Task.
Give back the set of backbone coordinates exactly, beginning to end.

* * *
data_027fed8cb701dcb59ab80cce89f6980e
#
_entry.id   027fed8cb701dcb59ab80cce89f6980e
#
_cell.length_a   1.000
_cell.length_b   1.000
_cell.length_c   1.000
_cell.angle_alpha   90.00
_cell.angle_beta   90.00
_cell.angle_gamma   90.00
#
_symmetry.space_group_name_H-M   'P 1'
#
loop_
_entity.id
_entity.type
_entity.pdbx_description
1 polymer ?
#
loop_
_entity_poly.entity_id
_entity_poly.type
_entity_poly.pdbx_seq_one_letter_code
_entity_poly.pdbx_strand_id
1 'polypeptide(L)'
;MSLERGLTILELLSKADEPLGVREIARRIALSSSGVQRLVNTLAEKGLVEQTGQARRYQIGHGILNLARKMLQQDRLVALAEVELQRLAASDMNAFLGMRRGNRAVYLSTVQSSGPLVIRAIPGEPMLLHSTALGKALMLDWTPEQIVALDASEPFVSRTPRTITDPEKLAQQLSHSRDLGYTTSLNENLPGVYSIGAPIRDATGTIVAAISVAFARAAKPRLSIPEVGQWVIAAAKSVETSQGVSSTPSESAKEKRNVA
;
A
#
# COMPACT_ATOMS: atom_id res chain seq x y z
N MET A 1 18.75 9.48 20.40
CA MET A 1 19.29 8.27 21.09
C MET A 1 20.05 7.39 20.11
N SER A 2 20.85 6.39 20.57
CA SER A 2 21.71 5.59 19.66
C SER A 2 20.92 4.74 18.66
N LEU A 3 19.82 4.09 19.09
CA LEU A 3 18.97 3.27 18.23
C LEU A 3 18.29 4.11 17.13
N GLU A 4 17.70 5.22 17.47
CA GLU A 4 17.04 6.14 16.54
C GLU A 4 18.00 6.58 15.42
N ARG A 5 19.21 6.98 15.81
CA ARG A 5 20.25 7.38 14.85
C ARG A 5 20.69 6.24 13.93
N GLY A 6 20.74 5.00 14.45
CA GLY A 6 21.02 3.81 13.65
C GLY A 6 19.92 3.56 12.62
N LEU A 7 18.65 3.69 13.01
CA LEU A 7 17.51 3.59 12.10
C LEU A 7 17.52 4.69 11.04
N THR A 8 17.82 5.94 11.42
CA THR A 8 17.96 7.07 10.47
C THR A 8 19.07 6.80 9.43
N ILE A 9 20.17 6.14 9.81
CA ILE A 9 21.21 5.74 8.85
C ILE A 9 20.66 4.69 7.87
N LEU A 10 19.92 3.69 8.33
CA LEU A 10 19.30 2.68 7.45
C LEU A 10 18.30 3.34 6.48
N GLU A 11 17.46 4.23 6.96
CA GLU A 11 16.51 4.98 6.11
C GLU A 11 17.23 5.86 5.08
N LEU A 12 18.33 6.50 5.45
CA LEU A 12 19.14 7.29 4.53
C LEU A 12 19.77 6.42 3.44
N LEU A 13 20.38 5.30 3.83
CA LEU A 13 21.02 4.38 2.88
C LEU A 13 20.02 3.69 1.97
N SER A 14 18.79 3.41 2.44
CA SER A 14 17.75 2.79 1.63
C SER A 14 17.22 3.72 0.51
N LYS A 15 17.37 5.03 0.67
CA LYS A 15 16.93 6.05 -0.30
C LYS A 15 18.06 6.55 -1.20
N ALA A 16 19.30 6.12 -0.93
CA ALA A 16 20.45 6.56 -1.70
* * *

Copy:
data_027fed8cb701dcb59ab80cce89f6980e
#
_entry.id   027fed8cb701dcb59ab80cce89f6980e
#
_cell.length_a   1.000
_cell.length_b   1.000
_cell.length_c   1.000
_cell.angle_alpha   90.00
_cell.angle_beta   90.00
_cell.angle_gamma   90.00
#
_symmetry.space_group_name_H-M   'P 1'
#
loop_
_entity.id
_entity.type
_entity.pdbx_description
1 polymer ?
#
loop_
_entity_poly.entity_id
_entity_poly.type
_entity_poly.pdbx_seq_one_letter_code
_entity_poly.pdbx_strand_id
1 'polypeptide(L)'
;MSLERGLTILELLSKADEPLGVREIARRIALSSSGVQRLVNTLAEKGLVEQTGQARRYQIGHGILNLARKMLQQDRLVALAEVELQRLAASDMNAFLGMRRGNRAVYLSTVQSSGPLVIRAIPGEPMLLHSTALGKALMLDWTPEQIVALDASEPFVSRTPRTITDPEKLAQQLSHSRDLGYTTSLNENLPGVYSIGAPIRDATGTIVAAISVAFARAAKPRLSIPEVGQWVIAAAKSVETSQGVSSTPSESAKEKRNVA
;
A
#
# COMPACT_ATOMS: atom_id res chain seq x y z
N MET A 1 18.75 9.48 20.40
CA MET A 1 19.29 8.27 21.09
C MET A 1 20.05 7.39 20.11
N SER A 2 20.85 6.39 20.57
CA SER A 2 21.71 5.59 19.66
C SER A 2 20.92 4.74 18.66
N LEU A 3 19.82 4.09 19.09
CA LEU A 3 18.97 3.27 18.23
C LEU A 3 18.29 4.11 17.13
N GLU A 4 17.70 5.22 17.47
CA GLU A 4 17.04 6.14 16.54
C GLU A 4 18.00 6.58 15.42
N ARG A 5 19.21 6.98 15.81
CA ARG A 5 20.25 7.38 14.85
C ARG A 5 20.69 6.24 13.93
N GLY A 6 20.74 5.00 14.45
CA GLY A 6 21.02 3.81 13.65
C GLY A 6 19.92 3.56 12.62
N LEU A 7 18.65 3.69 13.01
CA LEU A 7 17.51 3.59 12.10
C LEU A 7 17.52 4.69 11.04
N THR A 8 17.82 5.94 11.42
CA THR A 8 17.96 7.07 10.47
C THR A 8 19.07 6.80 9.43
N ILE A 9 20.17 6.14 9.81
CA ILE A 9 21.21 5.74 8.85
C ILE A 9 20.66 4.69 7.87
N LEU A 10 19.92 3.69 8.33
CA LEU A 10 19.30 2.68 7.45
C LEU A 10 18.30 3.34 6.48
N GLU A 11 17.46 4.23 6.96
CA GLU A 11 16.51 4.98 6.11
C GLU A 11 17.23 5.86 5.08
N LEU A 12 18.33 6.50 5.45
CA LEU A 12 19.14 7.29 4.53
C LEU A 12 19.77 6.42 3.44
N LEU A 13 20.38 5.30 3.83
CA LEU A 13 21.02 4.38 2.88
C LEU A 13 20.02 3.69 1.97
N SER A 14 18.79 3.41 2.44
CA SER A 14 17.75 2.79 1.63
C SER A 14 17.22 3.72 0.51
N LYS A 15 17.37 5.03 0.67
CA LYS A 15 16.93 6.05 -0.30
C LYS A 15 18.06 6.55 -1.20
N ALA A 16 19.30 6.12 -0.93
CA ALA A 16 20.45 6.56 -1.70